This page is dedicated to Arab writers
who choose the English language for
If you are one of them, please send us
an email. If you are not, and have read
a book that is not included in this list,
please also get in touch. A 3 to 5 line
review of the book would be greatly
The Rock of Tanios(Winner of the 1993 Prix Goncourt) Set in Lebanon in the 1800s, The Rock of Tanios is a tale that explores the
myth surrounding the life of Tanios. Maalouf combines history and fiction
to deliver a charming and touching story of love and betrayal.
The Gardens of Light Maalouf tells the (unusual) story of an ancient prophet, Mani, whose
doctrine transcended religious divisions and encouraged tolerance and love.
The struggles of Mani to spread his message at a time of war are recounted
eloquently. The result is a tale that touches on love, grief, cruelty and wit.
The Crusades Through Arab Eyes Malouf mixes history with personal reflections in this wonderful and concise book on the
Arab view of the Crusades. The author provides a lucid comparison between the crusades and current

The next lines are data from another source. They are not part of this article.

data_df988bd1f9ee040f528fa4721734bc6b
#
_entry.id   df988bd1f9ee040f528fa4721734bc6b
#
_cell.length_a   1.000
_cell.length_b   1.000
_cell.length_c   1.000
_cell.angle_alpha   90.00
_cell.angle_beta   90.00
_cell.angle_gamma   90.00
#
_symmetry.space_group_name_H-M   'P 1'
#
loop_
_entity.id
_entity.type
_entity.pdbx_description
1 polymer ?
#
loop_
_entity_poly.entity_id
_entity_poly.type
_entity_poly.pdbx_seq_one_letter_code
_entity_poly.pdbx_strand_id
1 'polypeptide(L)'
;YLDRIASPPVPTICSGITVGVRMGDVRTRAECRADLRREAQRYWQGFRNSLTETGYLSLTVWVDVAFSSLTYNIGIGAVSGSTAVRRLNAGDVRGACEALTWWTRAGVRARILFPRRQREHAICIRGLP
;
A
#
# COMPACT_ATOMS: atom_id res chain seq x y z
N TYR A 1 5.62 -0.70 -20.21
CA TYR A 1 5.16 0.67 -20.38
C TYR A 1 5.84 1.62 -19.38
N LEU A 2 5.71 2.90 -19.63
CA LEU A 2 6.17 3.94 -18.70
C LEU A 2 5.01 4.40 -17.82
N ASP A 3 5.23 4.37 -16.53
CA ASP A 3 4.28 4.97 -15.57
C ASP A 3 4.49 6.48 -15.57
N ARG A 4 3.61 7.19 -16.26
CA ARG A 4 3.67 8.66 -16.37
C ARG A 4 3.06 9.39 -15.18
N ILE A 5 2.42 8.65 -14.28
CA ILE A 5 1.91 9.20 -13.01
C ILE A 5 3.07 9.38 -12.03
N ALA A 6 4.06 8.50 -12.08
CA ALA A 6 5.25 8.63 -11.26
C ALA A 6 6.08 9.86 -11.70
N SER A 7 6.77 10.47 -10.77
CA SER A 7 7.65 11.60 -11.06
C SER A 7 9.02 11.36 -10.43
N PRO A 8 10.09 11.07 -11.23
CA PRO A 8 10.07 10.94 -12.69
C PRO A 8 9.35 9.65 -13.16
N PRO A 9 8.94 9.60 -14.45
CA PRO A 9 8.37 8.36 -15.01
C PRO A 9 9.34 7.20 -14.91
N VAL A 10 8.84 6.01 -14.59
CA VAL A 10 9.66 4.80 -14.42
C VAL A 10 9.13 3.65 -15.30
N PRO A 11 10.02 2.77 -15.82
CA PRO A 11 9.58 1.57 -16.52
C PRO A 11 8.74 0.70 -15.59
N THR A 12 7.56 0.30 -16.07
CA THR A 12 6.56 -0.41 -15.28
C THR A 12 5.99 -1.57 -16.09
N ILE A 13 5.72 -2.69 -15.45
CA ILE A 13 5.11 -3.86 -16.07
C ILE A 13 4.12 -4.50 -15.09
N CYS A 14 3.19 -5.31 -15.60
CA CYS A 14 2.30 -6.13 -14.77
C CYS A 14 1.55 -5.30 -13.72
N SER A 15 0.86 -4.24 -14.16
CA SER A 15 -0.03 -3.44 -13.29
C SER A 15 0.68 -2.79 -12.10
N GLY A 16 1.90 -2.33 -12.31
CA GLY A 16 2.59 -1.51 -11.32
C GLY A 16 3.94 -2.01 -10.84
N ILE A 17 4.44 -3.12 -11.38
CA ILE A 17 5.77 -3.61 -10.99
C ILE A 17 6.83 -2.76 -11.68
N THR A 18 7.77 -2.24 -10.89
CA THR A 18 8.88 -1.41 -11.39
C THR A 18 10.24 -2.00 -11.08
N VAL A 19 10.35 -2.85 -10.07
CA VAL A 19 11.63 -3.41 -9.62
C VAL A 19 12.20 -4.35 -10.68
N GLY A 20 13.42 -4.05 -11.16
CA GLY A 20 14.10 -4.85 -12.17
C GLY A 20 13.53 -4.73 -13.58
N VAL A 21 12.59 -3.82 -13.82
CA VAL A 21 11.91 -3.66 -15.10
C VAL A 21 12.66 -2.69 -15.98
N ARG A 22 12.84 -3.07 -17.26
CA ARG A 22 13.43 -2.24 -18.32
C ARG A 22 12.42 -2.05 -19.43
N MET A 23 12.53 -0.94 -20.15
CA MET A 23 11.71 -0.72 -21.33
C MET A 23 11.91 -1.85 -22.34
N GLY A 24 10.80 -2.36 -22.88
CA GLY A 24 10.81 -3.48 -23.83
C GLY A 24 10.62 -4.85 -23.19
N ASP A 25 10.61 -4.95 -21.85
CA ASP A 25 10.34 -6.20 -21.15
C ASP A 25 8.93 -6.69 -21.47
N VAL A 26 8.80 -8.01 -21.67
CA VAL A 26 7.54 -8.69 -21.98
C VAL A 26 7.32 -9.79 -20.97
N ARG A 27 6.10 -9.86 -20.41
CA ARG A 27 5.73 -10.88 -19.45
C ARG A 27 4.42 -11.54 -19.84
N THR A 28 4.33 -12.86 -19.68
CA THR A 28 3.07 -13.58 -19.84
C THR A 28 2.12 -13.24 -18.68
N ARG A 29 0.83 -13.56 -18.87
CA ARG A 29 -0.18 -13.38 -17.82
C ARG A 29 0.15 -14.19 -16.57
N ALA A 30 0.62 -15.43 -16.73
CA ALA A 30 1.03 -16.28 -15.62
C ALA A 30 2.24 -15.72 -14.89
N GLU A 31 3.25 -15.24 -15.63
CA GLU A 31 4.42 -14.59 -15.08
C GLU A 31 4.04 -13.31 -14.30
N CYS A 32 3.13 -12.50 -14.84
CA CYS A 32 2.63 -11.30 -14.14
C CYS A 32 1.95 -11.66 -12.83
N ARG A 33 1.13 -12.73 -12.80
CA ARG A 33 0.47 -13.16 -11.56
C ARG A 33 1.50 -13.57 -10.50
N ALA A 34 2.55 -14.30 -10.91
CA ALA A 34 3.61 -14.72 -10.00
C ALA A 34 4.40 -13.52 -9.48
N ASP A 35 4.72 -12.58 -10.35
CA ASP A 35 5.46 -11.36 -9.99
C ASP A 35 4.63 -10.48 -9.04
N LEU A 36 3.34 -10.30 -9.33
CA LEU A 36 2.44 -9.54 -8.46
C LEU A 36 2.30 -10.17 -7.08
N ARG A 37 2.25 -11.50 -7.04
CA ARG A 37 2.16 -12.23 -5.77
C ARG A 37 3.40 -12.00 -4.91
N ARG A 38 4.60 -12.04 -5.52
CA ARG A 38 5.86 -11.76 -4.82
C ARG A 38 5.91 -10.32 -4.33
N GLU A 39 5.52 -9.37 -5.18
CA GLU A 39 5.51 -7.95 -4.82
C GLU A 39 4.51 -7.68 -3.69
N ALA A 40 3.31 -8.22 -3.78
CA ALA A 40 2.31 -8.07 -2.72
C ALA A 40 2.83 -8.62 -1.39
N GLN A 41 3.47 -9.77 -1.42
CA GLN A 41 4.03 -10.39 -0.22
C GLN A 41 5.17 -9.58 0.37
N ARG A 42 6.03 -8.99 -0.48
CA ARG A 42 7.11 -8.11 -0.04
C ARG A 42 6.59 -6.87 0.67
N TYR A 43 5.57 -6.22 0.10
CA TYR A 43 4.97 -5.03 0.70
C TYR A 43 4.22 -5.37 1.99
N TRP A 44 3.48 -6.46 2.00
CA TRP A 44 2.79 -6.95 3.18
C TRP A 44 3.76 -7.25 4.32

political/social/economic environment in the Arab world.
An Egyptian Childhood
The Translator(Nominated for the Orange book prize in 2000) A wonderful and simple first novel, beautifully written.
A must read for people interested in cross-cultural marriages.
Gardens of the Night
Aisha Ahdaf Soueif's first novel is entertaining, lively and charming. The
relationships and experiences of characters that Aisha meets, growing up in
Egypt and Britain, are interwoven to create a surprisingly sexy novel, full
of wit, passion and grief.
The Map of Love(Nominated for the Booker Prize in 1999) In this novel the landscape of Egypt is beautifully brought alive
when an English lady not only falls in love with her colonial country,
but learns so much of its people, she embraces its culture wholeheartedly, and struggles
with its politics. Meanwhile we discover this intriguing liaison from a modern perspective,
and the reader's subjective position regarding Egypt and its colonial past is more keenly
challenged. Far more than just a love story, although its narrative is compelling, this is
a thoughtful piece of post-colonial writing.
A Border Passage In her provocative memoir, Leila Ahmed reflects on both her social and
political experiences as she moves from Egypt to Cambridge, Abu Dhabi and
the U.S. Through her contemplations on the cultural climate at each stage
of her journey, she explores the issue of identity. Brought up during the
Revolution in Egypt, Leila Ahmed reveals her perspectives on colonial and
post-colonial Egypt and Arab nationalism. Since her views stem largely from
her family's opposition to Nasser, her analysis, if brave, is highly
controversial. As her journey moves out of Egypt, she skilfully captures
her personal understanding of issues such as Islam, racism and feminism.